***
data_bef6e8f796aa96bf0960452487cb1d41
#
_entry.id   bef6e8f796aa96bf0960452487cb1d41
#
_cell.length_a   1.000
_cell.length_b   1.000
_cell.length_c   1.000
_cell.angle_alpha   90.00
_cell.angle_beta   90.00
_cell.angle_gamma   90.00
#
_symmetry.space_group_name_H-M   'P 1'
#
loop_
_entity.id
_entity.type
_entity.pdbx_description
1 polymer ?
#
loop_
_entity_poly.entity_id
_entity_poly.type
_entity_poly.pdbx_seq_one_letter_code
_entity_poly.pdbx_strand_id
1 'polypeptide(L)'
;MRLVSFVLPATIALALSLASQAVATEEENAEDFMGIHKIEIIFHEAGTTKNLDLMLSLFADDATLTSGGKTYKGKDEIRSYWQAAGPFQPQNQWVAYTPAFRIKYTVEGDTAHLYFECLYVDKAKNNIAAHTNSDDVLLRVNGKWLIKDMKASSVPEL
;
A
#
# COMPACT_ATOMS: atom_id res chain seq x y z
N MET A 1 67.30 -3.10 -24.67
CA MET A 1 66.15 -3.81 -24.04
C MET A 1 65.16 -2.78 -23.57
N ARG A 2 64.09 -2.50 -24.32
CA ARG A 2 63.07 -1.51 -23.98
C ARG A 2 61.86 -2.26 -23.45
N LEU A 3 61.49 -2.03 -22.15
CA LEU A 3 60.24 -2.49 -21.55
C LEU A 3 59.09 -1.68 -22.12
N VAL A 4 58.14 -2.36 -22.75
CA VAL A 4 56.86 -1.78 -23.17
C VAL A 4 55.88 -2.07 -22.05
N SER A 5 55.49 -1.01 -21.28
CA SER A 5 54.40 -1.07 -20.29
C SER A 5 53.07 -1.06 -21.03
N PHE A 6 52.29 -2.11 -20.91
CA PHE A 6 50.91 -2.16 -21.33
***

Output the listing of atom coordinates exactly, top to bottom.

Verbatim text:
data_bef6e8f796aa96bf0960452487cb1d41
#
_entry.id   bef6e8f796aa96bf0960452487cb1d41
#
_cell.length_a   1.000
_cell.length_b   1.000
_cell.length_c   1.000
_cell.angle_alpha   90.00
_cell.angle_beta   90.00
_cell.angle_gamma   90.00
#
_symmetry.space_group_name_H-M   'P 1'
#
loop_
_entity.id
_entity.type
_entity.pdbx_description
1 polymer ?
#
loop_
_entity_poly.entity_id
_entity_poly.type
_entity_poly.pdbx_seq_one_letter_code
_entity_poly.pdbx_strand_id
1 'polypeptide(L)'
;MRLVSFVLPATIALALSLASQAVATEEENAEDFMGIHKIEIIFHEAGTTKNLDLMLSLFADDATLTSGGKTYKGKDEIRSYWQAAGPFQPQNQWVAYTPAFRIKYTVEGDTAHLYFECLYVDKAKNNIAAHTNSDDVLLRVNGKWLIKDMKASSVPEL
;
A
#
# COMPACT_ATOMS: atom_id res chain seq x y z
N MET A 1 67.30 -3.10 -24.67
CA MET A 1 66.15 -3.81 -24.04
C MET A 1 65.16 -2.78 -23.57
N ARG A 2 64.09 -2.50 -24.32
CA ARG A 2 63.07 -1.51 -23.98
C ARG A 2 61.86 -2.26 -23.45
N LEU A 3 61.49 -2.03 -22.15
CA LEU A 3 60.24 -2.49 -21.55
C LEU A 3 59.09 -1.68 -22.12
N VAL A 4 58.14 -2.36 -22.75
CA VAL A 4 56.86 -1.78 -23.17
C VAL A 4 55.88 -2.07 -22.05
N SER A 5 55.49 -1.01 -21.28
CA SER A 5 54.40 -1.07 -20.29
C SER A 5 53.07 -1.06 -21.03
N PHE A 6 52.29 -2.11 -20.91
CA PHE A 6 50.91 -2.16 -21.33